Products

FoothillTransit F1124

CDTA Saratoga Gillig

DART Gillig Advantage hybrid 111

CDTA Gillig Hybrid

StarMetro Gillig BRT 29

EMTA Bayliner 3

OLYMPUS DIGITAL CAMERA
Walnut Creek Gillig Trolley

 

Current Gillig Product Lines
Model Name Low Floor Low Floor Hybrid Electric Vehicle BRT Trolley Replica
Photo(s) FoothillTransit F1124.jpg
CDTA Saratoga Gillig.jpg
DART Gillig Advantage hybrid 111.jpg CDTA Gillig Hybrid.jpg
StarMetro Gillig BRT 29.jpg
EMTA Bayliner 3.jpg
Walnut Creek Gillig Trolley.JPG
Length (ft)
  • 29
  • 35
  • 40
  • 31
  • 37
  • 41
  • 30
  • 35
  • 40
Year Introduced 1996 2004 2004
Notes
  • Older buses have a flat front windshield and a somewhat larger headsign area (top picture), while newer models feature a larger windshield.
  • Frameless side windows are also an option (bottom picture).
  • Also available with hybrid drivetrain (top picture).
  • Frameless windows are a popular option with this model.
  • Low Floor variant produced in collaboration with Cable Car Classics of Healdsburg, CA.

Gillig TheBus (Downtown Honolulu)

Ride On 5368 at Glenmont

Discontinued Product Lines (Transit Buses)
Model Name Phantom Gillig-Neoplan Spirit
Photo(s) TheBus (Downtown Honolulu).jpgRide On 5368 at Glenmont.jpg
Length (ft)
  • 30
  • 35
  • 40
  • 30
  • 35
28
Years Produced 1980-2009 1977-1979 mid-late 1980s
Notes
  • Offered in 102″ or 96″ widths.
  • A hybrid version was also offered from 2001 to 2006.
A 28-foot (8.5 m) medium-duty bus offered as lower-cost alternative to the 30-foot-long (9.1 m) Phantom.
Discontinued Product Lines (School Buses)
Model Name Transit Coach School Bus
Photo Gillig Valley View No4 img13
Length (ft) 28-40
Years Produced 1940-1982
Notes
  • A long-running lineup of transit-style school buses offered by Gillig prior to the production of the Phantom.
  • Available in mid-engine and rear-engine models with single or tandem rear axles.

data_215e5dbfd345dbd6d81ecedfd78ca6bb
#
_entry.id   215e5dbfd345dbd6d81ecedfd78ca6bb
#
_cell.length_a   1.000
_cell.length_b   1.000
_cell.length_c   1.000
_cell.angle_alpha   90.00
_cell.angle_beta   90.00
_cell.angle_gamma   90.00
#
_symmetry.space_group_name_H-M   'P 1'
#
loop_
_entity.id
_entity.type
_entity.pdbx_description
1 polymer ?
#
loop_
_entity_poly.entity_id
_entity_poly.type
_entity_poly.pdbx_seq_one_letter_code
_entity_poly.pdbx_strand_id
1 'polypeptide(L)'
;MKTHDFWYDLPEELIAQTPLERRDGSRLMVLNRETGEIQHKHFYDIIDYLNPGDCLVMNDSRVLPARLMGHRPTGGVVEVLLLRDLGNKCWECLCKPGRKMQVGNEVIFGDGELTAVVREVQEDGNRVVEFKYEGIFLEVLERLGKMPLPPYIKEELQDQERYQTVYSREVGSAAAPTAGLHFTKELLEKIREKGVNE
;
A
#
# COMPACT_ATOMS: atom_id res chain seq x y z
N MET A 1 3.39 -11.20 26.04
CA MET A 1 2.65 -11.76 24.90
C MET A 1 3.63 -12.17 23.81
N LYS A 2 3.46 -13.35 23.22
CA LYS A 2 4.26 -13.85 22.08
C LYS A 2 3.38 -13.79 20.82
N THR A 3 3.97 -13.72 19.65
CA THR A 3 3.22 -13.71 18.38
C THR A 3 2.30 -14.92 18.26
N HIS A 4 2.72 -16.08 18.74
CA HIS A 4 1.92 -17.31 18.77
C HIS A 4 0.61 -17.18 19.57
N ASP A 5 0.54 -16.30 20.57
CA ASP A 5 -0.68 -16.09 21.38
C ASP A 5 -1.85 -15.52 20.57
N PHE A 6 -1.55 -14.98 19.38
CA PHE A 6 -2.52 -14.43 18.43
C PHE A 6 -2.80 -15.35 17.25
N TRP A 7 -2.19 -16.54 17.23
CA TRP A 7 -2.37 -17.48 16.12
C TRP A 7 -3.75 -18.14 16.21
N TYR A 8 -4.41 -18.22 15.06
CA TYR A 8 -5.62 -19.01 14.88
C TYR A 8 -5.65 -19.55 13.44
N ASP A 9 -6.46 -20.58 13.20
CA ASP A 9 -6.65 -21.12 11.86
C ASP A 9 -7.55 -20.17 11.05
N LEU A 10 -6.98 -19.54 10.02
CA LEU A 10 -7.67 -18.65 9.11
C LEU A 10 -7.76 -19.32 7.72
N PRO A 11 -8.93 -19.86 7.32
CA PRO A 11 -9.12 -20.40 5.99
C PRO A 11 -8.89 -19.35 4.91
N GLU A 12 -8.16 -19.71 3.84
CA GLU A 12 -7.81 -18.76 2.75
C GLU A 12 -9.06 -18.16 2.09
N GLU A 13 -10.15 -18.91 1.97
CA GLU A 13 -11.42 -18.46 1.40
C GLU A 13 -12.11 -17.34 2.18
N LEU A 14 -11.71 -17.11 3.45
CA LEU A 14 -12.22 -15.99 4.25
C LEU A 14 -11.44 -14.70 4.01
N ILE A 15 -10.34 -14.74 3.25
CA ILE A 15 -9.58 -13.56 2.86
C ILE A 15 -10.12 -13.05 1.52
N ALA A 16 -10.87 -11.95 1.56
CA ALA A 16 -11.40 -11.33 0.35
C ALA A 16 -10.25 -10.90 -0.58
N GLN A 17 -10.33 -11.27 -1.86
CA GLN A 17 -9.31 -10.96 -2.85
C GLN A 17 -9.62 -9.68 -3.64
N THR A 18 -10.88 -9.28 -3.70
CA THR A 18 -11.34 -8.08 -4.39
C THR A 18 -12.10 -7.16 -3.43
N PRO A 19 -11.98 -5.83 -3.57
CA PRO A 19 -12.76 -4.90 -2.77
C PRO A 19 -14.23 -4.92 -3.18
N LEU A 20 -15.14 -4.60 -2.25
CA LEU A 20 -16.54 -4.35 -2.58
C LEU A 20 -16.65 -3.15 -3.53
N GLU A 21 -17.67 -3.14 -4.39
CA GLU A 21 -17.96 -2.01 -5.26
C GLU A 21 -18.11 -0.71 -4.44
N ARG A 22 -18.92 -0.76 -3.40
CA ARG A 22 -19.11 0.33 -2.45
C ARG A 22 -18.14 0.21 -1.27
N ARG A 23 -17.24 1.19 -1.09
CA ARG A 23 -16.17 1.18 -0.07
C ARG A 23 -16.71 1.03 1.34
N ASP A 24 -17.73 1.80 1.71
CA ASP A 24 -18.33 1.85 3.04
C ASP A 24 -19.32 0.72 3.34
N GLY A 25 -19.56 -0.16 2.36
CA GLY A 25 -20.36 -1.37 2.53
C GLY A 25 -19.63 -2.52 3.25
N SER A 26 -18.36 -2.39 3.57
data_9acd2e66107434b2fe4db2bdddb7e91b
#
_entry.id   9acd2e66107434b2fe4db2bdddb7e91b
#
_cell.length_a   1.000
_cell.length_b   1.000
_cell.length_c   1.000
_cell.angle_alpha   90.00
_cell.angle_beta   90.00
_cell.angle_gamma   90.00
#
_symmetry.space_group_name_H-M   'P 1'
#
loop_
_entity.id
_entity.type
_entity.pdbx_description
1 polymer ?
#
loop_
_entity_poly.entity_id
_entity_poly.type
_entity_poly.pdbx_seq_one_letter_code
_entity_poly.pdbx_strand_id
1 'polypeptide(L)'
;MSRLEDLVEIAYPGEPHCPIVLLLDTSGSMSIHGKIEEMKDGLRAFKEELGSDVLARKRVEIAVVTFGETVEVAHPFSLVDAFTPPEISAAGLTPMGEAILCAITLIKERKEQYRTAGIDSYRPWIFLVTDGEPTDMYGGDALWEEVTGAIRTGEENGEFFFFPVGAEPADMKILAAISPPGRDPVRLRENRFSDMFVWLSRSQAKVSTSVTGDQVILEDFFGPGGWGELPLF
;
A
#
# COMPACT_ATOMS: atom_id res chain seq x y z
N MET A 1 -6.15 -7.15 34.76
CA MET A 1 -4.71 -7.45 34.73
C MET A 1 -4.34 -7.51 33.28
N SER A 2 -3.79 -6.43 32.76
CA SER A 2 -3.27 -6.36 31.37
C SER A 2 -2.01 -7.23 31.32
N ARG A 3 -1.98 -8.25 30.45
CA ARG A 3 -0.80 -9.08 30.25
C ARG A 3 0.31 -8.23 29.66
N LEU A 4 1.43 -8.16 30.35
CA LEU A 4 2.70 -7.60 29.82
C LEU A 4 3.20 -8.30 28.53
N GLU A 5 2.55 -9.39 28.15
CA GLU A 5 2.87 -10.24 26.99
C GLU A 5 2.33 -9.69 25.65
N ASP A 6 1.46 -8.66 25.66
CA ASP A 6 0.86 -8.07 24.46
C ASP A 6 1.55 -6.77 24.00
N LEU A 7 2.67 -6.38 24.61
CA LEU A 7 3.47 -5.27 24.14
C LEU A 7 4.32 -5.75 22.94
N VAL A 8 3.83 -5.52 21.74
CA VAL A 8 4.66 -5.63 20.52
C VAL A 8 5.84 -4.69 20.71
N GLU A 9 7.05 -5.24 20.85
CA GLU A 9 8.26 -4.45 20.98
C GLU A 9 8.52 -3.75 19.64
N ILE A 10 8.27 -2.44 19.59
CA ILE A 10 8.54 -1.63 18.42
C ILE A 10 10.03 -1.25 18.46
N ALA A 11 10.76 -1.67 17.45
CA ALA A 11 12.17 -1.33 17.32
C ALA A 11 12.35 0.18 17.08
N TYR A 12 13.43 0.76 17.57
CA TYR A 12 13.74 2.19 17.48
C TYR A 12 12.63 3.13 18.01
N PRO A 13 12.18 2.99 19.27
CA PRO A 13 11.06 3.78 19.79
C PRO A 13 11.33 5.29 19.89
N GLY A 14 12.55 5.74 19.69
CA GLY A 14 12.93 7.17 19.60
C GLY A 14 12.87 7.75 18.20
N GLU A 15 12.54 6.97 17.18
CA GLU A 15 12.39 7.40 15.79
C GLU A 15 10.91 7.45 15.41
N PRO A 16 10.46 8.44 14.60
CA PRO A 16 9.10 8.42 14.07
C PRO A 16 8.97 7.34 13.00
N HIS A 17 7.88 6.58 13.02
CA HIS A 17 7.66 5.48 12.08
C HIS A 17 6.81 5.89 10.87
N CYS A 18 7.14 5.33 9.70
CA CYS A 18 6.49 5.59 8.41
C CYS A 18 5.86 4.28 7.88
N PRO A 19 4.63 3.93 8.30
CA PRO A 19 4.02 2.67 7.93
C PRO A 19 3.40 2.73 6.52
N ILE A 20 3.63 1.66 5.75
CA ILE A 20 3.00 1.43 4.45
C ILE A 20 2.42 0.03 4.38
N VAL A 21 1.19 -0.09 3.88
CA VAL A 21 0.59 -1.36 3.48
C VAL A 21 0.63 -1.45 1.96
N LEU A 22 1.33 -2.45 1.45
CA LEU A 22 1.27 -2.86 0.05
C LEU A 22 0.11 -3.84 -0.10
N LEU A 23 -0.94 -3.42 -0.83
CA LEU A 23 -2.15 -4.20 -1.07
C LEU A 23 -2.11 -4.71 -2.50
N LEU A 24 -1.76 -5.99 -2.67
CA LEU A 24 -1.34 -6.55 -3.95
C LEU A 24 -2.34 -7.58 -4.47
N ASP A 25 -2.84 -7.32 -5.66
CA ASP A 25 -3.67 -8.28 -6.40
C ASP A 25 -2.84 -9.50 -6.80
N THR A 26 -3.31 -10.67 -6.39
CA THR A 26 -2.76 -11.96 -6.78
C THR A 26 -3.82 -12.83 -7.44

Phantom School Bus

Gillig Phantom School Bus LAUSD 2002

  • 37
  • 40

1986-1993

96″ wide version of the Phantom redesigned to school bus specifications as a successor to the Transit Coach.

Coreys Gillig 1962 Chevy School Bus

1929 Gillig bus51929 Gillig bus

1952 Gillig bus9

1952 Gillig bus

1955 Gillig Short Bus On Ford B500 Chassis

1955 Gillig Short Bus On Ford B500 Chassis

1957 Gillig Transit Coach School Bus

1957 Gillig Transit Coach School Bus

1962 Gillig-Pacific-bus-f

1962 Gillig-Pacific-bus

1966 Model 743D

1966 Model 743D

1966 Model C-180D (retired)

1966 Model C-180D (retired)

1971 Model C-190D-12 (retired)

1971 Model C-190D-12 (retired)

1972 Gillig Transit Coach

1972 Gillig Transit Coach

1973 Model 318D-12

1973 Model 318D-12

1977 Gillig25

1977 Gillig 25

1979 Gillig Model VTF555D school bus

1979 Gillig Model VTF555D school bus

1979 Gillig Phantom School Bus Grand Pacific Charter

1979 Gillig Phantom School Bus Grand Pacific Charter

1979 Model 636D-12

1979 Model 636D-12

1984 Walnut Creek Gillig Trolley

1984 Walnut Creek Gillig Trolley

1988 gillig-bus-06

1988 gillig-bus

1990 gillig-bus-04

1990 gillig-bus

1992 gillig-bus-03

1992 gillig-bus

1995 EMTA Bayliner 3 Gillig

1995 EMTA Bayliner 3 Gillig

1996 Gillig Ride On 5368 at Glenmont

1996 Gillig Ride On 5368 at Glenmont

1997 mst gillig712 route

1997 mst gillig712 route © Michael Strauch

1998 gillig-bus-02

1998 gillig-bus

1999 Gillig Phantom Unitrans

1999 Gillig Phantom Unitrans

2001 Gillig Phantom(Downtown Honolulu)

2001 Gillig Phantom(Downtown Honolulu)

2001 StarMetro Gillig BRT 29

2001 Star Metro Gillig BRT 29

2002 Gillig Phantom School Bus LAUSD

2002 Gillig Phantom School Bus LAUSD

2004 Gillig Low Floor advantage

2004 Gillig Low Floor advantage

2004 gillig-bus-07

2004 gillig-bus

2006 Gillig Foothill Transit F1124

2006 Gillig Foothill Transit F1124

2007 gillig-bus-08

2007 gillig-bus

2007 MVTA Gillig Bus

2007 MVTA Gillig Bus

2008 CDTA Saratoga Gillig

2008 CDTA Saratoga Gillig

2008 Gillig Dart Advantage hybrid 111

2008 Gillig Dart Advantage hybrid 111

2008 Gillig Phantom 9100-9120

2008 Gillig Phantom 9100-9120

2008 GILLIG VelociRFTA121311

2008 GILLIG VelociRFTA121311

2009 A pair of Gillig BRT buses by Sean9118

2009 A pair of Gillig BRT buses by Sean 9118

2010 Gillig Lynx Bus

2010 Gillig Lynx Bus © formerwmdriver

2011 Sound Transit Gillig Advantage

2011 Sound Transit Gillig Advantage

Gillig Bros Plate CC-182-015-950

Gillig Bros Plate CC-182-015-950

gillig-bus-01

gillig-bus

gillig-bus-05

gillig-bus © ramayauctions